This partnership was important to him, especially in the wake of greater calls for mental health care and physical fitness in Singapore. And since we aren’t expecting an influx of visitors coming through Changi Airport anytime soon, this tie-up raises awareness of what Singaporeans can do to support local businesses and restore their inner zen.

Doing this made him feel like it wasn’t time to give up on the tourism industry, as there were plenty of new and interesting opportunities to get creative while also putting his former marketing experience to good use.

With the recent news of more Vaccinated Travel Lanes opening up, Irwin is hopeful that Singapore is a step closer to its goal of becoming a leading urban wellness destination.

“It’s about reimagining tourism and correcting the notion that wellness is just all about beaches and nature. You don’t always have to be in forested areas secluded from everywhere,” he added. “Wellness is a state of mind that can be achieved even in the urbanity of Singapore, and that’s what makes Singapore special.”


Exploring a career in tourism with Singapore Tourism Board


Jumping head-first into the tourism industry in the middle of a global pandemic was not a light decision. But Irwin believes that it was the right call. 

“The work is plentiful and purposeful which drives me even more because I know that my hard work contributes to a greater cause,” he added. “I wouldn’t say it was a hard call to make with all these in mind.”

It also helped that he had the backing of Singapore Tourism Board’s Management Associate Programme to facilitate his career transition and development. And contrary to any preconceived notions about STB, there are no hard and fast rules that require incoming associates to have prior tourism experience – applications are open to students from all fields of study. Irwin certainly didn’t have any and it worked out.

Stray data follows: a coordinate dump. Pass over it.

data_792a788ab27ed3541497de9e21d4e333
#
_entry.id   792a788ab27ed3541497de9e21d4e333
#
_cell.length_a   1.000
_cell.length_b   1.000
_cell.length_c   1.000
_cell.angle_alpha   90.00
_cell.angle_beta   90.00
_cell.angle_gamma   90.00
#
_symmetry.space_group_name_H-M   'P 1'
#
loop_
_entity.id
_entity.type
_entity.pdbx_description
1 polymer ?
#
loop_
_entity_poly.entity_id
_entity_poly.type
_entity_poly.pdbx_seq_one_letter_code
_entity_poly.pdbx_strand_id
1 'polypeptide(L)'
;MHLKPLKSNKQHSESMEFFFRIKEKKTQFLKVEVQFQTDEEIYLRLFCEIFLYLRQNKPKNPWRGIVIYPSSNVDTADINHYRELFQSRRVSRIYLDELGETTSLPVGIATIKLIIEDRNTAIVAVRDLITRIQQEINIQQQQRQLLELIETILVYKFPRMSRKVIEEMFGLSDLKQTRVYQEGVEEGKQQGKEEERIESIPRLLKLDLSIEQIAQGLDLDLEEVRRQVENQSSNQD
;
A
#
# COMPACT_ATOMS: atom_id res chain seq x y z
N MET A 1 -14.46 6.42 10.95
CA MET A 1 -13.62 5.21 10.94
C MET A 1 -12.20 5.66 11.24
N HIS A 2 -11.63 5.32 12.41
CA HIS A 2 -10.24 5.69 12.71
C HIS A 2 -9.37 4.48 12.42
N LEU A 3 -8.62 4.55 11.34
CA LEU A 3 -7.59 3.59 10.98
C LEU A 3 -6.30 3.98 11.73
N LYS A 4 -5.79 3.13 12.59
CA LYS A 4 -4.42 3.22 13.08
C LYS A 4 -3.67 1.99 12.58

“I was very fortunate to be in a team where my direct boss helped me understand more about the tourism industry and what to be looking out for,” he said about the learning curve.

The 12-month programme has associates going through two 21-week rotations in different departments to gain experience across STB’s disciplines and to work with various stakeholders. Once that’s complete, associates will then be tagged to a division to further develop their expertise in that area, whether it’s in Technology Transformation, Experience Development, or even Policy and Planning.

While Irwin is enjoying his current stint within the Wellness team, he’s looking forward to rotate around the board in a couple of years time to expand his scope of work. “I haven’t really dived into marketing in STB yet, so that’s an area where I’ll like to try out for my next run,” he said, excited about the prospect of pursuing a role in his area of expertise.

Find out more about the Management Associate Programme here

 

Applications for the Management Associate Programme are open till 31st December 2021.


This post was brought to you by the Singapore Tourism Board.
Cover image adapted from: Irwin Tan, Colossal Pro

Josiah Neo